Mortgage rates did not show a clear direction today, but a key rate has increased. The average for a 30-year fixed rate mortgage has increased, but the average rate for a 15-year fixed mortgage has declined. On the variable rate mortgage side, the average rate for 5/1 variable rate mortgages has fallen.
Mortgage rates are constantly changing, but overall they are very low by historical standards. If you are looking for a mortgage, now might be a great time to set a rate. Just be sure to shop around.
Check out mortgage rates for a variety of loan types.
30 Year Fixed Mortgages
The average rate for a 30-year fixed mortgage is 3.12%, an increase of 10 basis points from the same time last week. Last month, the 28th, the average rate on a 30-year fixed mortgage was lower, at 3.09%.
At the current average rate, you’ll pay $ 428.10 per month in principal and interest for every $ 100,000 borrowed. That’s up $ 5.42 from what it would have been last week.
You can use Bankrate’s mortgage calculator to get an idea of what your monthly payments would be and see the effect of adding additional payments. It will also help you calculate the amount of interest you will pay over the life of the loan.
15 year fixed mortgages
The 15-year average fixed mortgage rate is 2.60%, down 3 basis points over the past seven days.
Monthly payments on a 15-year fixed mortgage at this rate will cost around $ 672 per $ 100,000 borrowed. This can lower your monthly budget compared to a 30-year mortgage, but it has big benefits – you’ll save thousands of dollars over the life of the loan in total interest paid, and build equity much faster.
The average rate on a 5/1 ARM is 3.36%, down 1 basis point over the past week.
These types of loans are best for people who plan to refinance or sell before the first or second adjustment. The rates could be significantly higher when the loan is adjusted for the first time, and afterwards.
Monthly payments on a 5/1 ARM at 3.36% would cost about $ 441 for every $ 100,000 borrowed in the first five years, but could increase by hundreds of dollars thereafter, depending on loan terms.
Where are the rates going
To see where Bankrate’s expert panel expects rates to move from here, check out our mortgage rate forecast for this week.
Want to see where the rates are right now? Lenders across the country respond to Bankrate’s Weekly Mortgage Rates Survey to bring you the most recent rates available. Here you can check out the latest mid-market rates for a wide variety of purchase loans:
Prices exact as of August 28, 2020.
When to lock in your mortgage rate
A rate lock secures your interest rate for a specified period of time. It is common for lenders to offer 30 day rate locks for a fee or to include the price of the rate lock in your loan. Some lenders lock rates for longer periods, sometimes for more than 60 days, but these locks can be expensive. In today’s volatile market, some lenders lock in an interest rate for only two weeks because they don’t want to take unnecessary risks.
With a rate lock-in, if interest rates go up, you’re stuck in the guaranteed rate. Some lenders have a variable rate foreclosure option, which allows you to get a lower rate if interest rates drop before your loan closes. In a declining rate environment, a float lock might be worth the cost. Since mortgage rates are unpredictable, there is no guarantee that rates will stay where they are week to week or even day to day. So if you can lock in a low rate, you should rather than bet on even lower interest rates.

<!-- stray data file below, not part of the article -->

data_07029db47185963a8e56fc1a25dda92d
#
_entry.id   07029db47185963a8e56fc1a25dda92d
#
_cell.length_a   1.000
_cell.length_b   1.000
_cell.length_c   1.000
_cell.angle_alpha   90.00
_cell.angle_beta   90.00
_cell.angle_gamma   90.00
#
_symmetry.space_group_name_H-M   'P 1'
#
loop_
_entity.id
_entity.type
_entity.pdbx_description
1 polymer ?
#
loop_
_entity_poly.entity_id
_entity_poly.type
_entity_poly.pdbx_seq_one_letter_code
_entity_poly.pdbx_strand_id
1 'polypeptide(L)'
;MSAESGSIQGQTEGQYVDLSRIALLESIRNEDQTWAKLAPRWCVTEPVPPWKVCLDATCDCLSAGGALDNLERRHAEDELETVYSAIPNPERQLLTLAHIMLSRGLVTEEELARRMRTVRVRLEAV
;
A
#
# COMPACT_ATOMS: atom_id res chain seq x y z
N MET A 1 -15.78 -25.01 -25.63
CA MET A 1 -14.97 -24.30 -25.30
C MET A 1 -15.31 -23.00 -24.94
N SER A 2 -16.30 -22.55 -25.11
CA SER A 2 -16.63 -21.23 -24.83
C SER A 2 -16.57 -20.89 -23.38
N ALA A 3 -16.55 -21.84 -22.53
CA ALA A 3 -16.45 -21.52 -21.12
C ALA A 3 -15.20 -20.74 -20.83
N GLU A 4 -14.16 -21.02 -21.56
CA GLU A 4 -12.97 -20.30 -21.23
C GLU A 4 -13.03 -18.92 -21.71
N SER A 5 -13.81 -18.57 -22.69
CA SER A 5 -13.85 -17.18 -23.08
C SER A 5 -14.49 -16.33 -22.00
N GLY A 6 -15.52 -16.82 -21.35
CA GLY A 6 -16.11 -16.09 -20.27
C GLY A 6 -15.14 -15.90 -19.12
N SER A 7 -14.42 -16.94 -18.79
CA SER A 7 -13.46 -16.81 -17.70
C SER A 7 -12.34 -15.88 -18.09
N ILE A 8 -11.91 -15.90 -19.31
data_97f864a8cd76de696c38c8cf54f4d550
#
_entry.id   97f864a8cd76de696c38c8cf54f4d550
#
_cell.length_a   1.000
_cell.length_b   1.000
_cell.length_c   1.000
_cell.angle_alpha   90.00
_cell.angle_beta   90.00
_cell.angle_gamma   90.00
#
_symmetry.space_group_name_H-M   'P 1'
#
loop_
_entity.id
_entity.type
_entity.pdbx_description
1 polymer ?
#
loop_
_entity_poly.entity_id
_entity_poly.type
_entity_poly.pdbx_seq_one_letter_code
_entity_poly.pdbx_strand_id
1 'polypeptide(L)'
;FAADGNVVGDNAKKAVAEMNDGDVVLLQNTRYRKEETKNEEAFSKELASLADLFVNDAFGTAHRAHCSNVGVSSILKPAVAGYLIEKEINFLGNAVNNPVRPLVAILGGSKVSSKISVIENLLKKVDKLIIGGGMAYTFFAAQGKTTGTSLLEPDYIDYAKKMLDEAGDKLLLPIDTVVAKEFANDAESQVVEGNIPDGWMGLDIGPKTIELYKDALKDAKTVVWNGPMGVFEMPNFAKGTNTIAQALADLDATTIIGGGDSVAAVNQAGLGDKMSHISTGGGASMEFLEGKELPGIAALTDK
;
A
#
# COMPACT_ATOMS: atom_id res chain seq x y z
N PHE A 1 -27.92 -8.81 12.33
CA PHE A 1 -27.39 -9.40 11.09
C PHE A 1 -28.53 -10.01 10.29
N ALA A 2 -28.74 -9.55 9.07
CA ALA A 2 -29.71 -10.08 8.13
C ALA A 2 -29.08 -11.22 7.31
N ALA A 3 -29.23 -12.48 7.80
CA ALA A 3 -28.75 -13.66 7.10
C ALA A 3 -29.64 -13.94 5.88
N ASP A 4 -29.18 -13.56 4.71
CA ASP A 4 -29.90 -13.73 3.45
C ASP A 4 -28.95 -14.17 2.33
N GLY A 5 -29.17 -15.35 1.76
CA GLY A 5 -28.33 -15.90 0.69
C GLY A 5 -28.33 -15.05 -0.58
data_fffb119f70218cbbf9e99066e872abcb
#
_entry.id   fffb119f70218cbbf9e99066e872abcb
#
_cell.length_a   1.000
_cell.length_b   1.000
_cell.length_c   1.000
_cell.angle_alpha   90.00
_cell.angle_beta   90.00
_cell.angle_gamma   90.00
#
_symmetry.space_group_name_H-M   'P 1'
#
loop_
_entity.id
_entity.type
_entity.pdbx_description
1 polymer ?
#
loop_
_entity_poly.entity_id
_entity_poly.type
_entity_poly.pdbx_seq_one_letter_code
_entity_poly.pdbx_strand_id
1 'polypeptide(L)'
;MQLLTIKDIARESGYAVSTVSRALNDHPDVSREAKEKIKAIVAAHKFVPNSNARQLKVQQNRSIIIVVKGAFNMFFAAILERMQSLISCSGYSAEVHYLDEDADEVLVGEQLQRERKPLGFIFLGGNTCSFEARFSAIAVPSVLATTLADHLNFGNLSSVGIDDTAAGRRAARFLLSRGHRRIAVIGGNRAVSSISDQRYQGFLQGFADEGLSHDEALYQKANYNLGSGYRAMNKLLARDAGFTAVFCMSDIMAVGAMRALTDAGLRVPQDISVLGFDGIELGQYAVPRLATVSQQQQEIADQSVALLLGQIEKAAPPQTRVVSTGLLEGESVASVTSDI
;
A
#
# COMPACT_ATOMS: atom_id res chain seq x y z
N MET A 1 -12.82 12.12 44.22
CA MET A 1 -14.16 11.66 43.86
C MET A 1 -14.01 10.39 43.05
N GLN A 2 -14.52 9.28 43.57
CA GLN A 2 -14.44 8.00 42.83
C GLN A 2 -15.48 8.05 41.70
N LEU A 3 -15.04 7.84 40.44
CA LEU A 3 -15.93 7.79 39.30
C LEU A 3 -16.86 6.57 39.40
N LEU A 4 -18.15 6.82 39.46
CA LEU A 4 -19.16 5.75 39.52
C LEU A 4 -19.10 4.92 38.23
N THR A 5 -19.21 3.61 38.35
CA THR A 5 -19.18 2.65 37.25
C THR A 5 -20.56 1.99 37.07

Keep in mind that during the pandemic, all aspects of real estate and mortgage fencing are taking much longer than usual. Expect a new mortgage closing to take at least 60 days, with refinancing taking at least a month.
Why mortgage rates are changing
Mortgage rates are influenced by a range of economic factors, from inflation to unemployment figures. Typically, higher inflation means higher interest rates and vice versa. As inflation rises, the dollar loses value, which in turn dissuades investors from buying mortgage-backed securities, leading to lower prices and higher yields. When yields go up, rates become more expensive for borrowers.
A strong economy generally means more people buying homes, which in turn drives demand for mortgages. This increased demand can drive up prices. The opposite is also true; less demand can trigger lower prices.
Current mortgage rate landscape
The current mortgage rate environment has been volatile due to the coronavirus pandemic, but rates have generally been low. Mortgage rates rise and fall week to week, with lenders inundated with forbearance and refinancing requests. In general, however, rates are consistently below 4 percent and even go down between the mid to low 3s. This is a particularly good time for people with good to excellent credit to lock in a low rate on a purchase loan. However, lenders are also raising borrowers’ credit standards and demanding higher down payments while trying to mitigate their risk.
Methodology: The rates you see above are the averages from the Bankrate.com site. These calculations are performed after the close of the previous business day and include the rates and / or returns that we have collected on that day for a specific banking product. Bankrate.com site averages tend to be volatile – they help consumers see day-to-day rate movement. The establishments included in the “Bankrate.com Site Average” tables will differ from day to day, depending on the establishment prices that we collect on a given day for presentation on the site.
To learn more about the different rate averages published by Bankrate, see the “Understanding Bank Rate Averages” section.
Are you looking for a mortgage lender? See reviews from top lenders.
Learn more about the other loan conditions: